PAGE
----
Have Americans lost the ability to think during the Bush years?

Here’s a topic that’s right up VFR’s alley. John of Powerline writes:

This article by Susan Jacoby in the Washington Post has been getting quite a bit of attention; she claims that the United States is in the midst of an “epidemic of arrogant anti-rationalism and anti-intellectualism.” Her thesis, fairly summed up in the article’s sub-headline, is that we are a “nation of dunces.”

It’s not much of an article, really; more like a rant you might find on a mediocre blog. Jacoby bemoans the rise of video and takes a ritual pass at Bush bashing, but her heart doesn’t seem to be in it. Even Democrats don’t seriously believe that the President has made Americans stupid.

Democrats may not seriously believe it—but I believe it. A major theme of this website has been that Bush’s off-the-planet ideology of Muslim democratization, combined with fanatical loyalty to Bush on the center-right, combined with fanatical hatred of Bush on the anti-war left and anti-war right, have destroyed rational discussion in American politics. An example is Powerline itself, a site written by three rational men who nevertheless, when it comes to their support for the wacky Bush policy of defeating Islamic extremism by spreading democracy, have turned off their critical faculties as decisively as three hashish smokers in a hookah joint. Meanwhile the anti-Bush left, being irrational and anti-American, fail to use the rational and good-faith arguments against the Bush policy that are lying at their feet, and only use irrational and bad-faith arguments, which enables the Bush defenders to dismiss them out of hand. So no intelligent national debate ever takes place. On the most salient issue facing the country for the last six years, the country just keeps drifting along in a brainless state. Bush is not only witless in himself, but the cause of witlessness in others.

* * *

John of Powerline rejects Jacoby’s thesis that Americans have lost the ability to think, and no wonder. She writes:

People accustomed to hearing their president explain complicated policy choices by snapping “I’m the decider” may find it almost impossible to imagine the pains that Franklin D. Roosevelt took, in the grim months after Pearl Harbor, to explain why U.S. armed forces were suffering one defeat after another in the Pacific. In February 1942, Roosevelt urged Americans to spread out a map during his radio “fireside chat” so that they might better understand the geography of battle. In stores throughout the country, maps sold out; about 80 percent of American adults tuned in to hear the president. FDR had told his speechwriters that he was certain that if Americans understood the immensity of the distances over which supplies had to travel to the armed forces, “they can take any kind of bad news right on the chin.”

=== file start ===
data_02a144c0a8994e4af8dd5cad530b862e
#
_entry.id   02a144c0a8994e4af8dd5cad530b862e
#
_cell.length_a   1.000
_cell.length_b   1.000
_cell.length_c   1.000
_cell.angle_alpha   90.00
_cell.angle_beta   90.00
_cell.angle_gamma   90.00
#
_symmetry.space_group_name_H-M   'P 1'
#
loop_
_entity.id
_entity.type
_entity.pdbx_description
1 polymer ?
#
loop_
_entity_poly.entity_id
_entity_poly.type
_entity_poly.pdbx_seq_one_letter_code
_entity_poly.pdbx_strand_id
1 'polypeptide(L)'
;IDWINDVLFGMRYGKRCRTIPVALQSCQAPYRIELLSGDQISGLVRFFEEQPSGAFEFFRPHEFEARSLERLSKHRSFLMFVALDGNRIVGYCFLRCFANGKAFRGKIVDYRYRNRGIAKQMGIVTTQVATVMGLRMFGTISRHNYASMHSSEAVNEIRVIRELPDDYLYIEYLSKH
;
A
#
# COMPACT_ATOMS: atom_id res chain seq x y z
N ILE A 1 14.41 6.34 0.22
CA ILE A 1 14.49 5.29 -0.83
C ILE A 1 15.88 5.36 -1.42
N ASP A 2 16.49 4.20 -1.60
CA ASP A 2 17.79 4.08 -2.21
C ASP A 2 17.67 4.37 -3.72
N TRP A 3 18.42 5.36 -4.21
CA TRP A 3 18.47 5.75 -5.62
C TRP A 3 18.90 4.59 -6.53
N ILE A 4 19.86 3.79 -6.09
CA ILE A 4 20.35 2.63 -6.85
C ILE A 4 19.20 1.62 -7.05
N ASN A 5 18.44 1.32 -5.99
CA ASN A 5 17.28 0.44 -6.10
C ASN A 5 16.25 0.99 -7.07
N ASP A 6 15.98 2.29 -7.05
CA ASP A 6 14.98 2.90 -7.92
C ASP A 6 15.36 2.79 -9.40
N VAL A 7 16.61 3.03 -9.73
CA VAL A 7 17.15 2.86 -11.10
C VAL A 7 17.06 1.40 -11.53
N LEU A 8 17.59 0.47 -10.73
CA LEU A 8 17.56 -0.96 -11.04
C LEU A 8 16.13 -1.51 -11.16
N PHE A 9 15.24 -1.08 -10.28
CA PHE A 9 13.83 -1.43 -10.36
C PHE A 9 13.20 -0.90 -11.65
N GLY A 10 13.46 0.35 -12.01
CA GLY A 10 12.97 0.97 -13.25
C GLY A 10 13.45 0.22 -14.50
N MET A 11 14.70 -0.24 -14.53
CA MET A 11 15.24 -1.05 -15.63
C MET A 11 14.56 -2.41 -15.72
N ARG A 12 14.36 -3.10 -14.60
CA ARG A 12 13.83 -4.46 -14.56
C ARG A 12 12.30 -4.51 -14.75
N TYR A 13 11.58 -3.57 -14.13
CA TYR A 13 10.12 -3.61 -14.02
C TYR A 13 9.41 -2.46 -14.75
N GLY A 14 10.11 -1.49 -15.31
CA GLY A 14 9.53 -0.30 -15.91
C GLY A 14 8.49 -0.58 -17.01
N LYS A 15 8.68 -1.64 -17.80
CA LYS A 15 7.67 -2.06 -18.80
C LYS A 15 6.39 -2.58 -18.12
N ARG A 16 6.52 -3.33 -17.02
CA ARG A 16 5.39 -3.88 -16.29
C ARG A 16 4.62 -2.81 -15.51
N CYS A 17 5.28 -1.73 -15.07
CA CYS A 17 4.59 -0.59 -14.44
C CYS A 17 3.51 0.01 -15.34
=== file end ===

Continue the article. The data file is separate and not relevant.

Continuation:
The Powerline guys’ Prime Directive is to defend GW Bush from criticism. So, if the argument that Americans have become incapable of rational discussion involves a criticism of Bush, Powerline will automatically reject that argument.

As a typical example of the loss of reason under Bush, see the editorial in the February 17 New York Post arguing that there be a pause in the withdrawal of troops from Iraq. Within narrow limits, the editorial is sensible: yes, of course, if the troops keep being withdrawn, the gains made by the surge will be lost and Iraq will turn south again. But in the larger picture the editorial is clueless and irrational: of course Iraq will turn south again if the troops are withdrawn, silly! The surge has not won any “victory,” nor has there ever been any prospect of victory, nor is there any prospect of victory. The surge has temporarily subdued an enemy who will return as soon as we let go our grip on the country. So there is no victory in sight, there is endless occupation in sight. Yet the editorial, and ALL pro-Bush writings, never admit this, but keep justifying the Bush policy on the basis that we must “win” in Iraq. It’s a lie, a transparent lie that has been tacitly and even explicitly admitted scores of times (e.g., John McCain’s recent remark that a century-long occupation of Iraq is fine by him). Yet, in the Orwellian state of Double-think and No-think that Bushism has imposed on us, no one in the mainstream ever exposes this gross lie that our aim is “victory.” The lie is not even exposed by Bush’s declared enemies on the left, because, having rejected rationality in favor of Bush hatred, they are incapable of a rational, pro-and-con discussion of the war and of the arguments about the war. For all practical purposes, the sum total of their position is: we shouldn’t have invaded Iraq; Bush lied, people died; let’s leave Iraq now. And anything done to defend America is immoral.